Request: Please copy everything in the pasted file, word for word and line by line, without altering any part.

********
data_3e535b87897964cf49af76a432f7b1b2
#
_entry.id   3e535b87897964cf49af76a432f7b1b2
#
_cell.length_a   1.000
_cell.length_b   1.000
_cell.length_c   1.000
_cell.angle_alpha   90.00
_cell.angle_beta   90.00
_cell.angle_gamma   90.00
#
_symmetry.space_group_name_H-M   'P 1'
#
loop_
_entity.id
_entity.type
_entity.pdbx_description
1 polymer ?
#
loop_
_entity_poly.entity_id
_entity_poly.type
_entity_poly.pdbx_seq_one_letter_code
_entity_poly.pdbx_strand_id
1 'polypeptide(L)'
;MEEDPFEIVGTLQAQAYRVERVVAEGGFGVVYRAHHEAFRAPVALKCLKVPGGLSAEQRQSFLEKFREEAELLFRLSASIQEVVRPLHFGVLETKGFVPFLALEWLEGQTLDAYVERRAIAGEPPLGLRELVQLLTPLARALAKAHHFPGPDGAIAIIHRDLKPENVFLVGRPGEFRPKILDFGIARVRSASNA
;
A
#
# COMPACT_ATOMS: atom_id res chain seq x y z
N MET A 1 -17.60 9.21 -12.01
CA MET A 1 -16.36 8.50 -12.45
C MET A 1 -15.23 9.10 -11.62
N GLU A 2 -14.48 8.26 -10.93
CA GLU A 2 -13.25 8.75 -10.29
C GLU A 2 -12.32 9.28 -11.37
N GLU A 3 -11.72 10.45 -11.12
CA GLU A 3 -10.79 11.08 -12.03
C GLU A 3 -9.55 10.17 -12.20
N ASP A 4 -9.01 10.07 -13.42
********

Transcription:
data_3e535b87897964cf49af76a432f7b1b2
#
_entry.id   3e535b87897964cf49af76a432f7b1b2
#
_cell.length_a   1.000
_cell.length_b   1.000
_cell.length_c   1.000
_cell.angle_alpha   90.00
_cell.angle_beta   90.00
_cell.angle_gamma   90.00
#
_symmetry.space_group_name_H-M   'P 1'
#
loop_
_entity.id
_entity.type
_entity.pdbx_description
1 polymer ?
#
loop_
_entity_poly.entity_id
_entity_poly.type
_entity_poly.pdbx_seq_one_letter_code
_entity_poly.pdbx_strand_id
1 'polypeptide(L)'
;MEEDPFEIVGTLQAQAYRVERVVAEGGFGVVYRAHHEAFRAPVALKCLKVPGGLSAEQRQSFLEKFREEAELLFRLSASIQEVVRPLHFGVLETKGFVPFLALEWLEGQTLDAYVERRAIAGEPPLGLRELVQLLTPLARALAKAHHFPGPDGAIAIIHRDLKPENVFLVGRPGEFRPKILDFGIARVRSASNA
;
A
#
# COMPACT_ATOMS: atom_id res chain seq x y z
N MET A 1 -17.60 9.21 -12.01
CA MET A 1 -16.36 8.50 -12.45
C MET A 1 -15.23 9.10 -11.62
N GLU A 2 -14.48 8.26 -10.93
CA GLU A 2 -13.25 8.75 -10.29
C GLU A 2 -12.32 9.28 -11.37
N GLU A 3 -11.72 10.45 -11.12
CA GLU A 3 -10.79 11.08 -12.03
C GLU A 3 -9.55 10.17 -12.20
N ASP A 4 -9.01 10.07 -13.42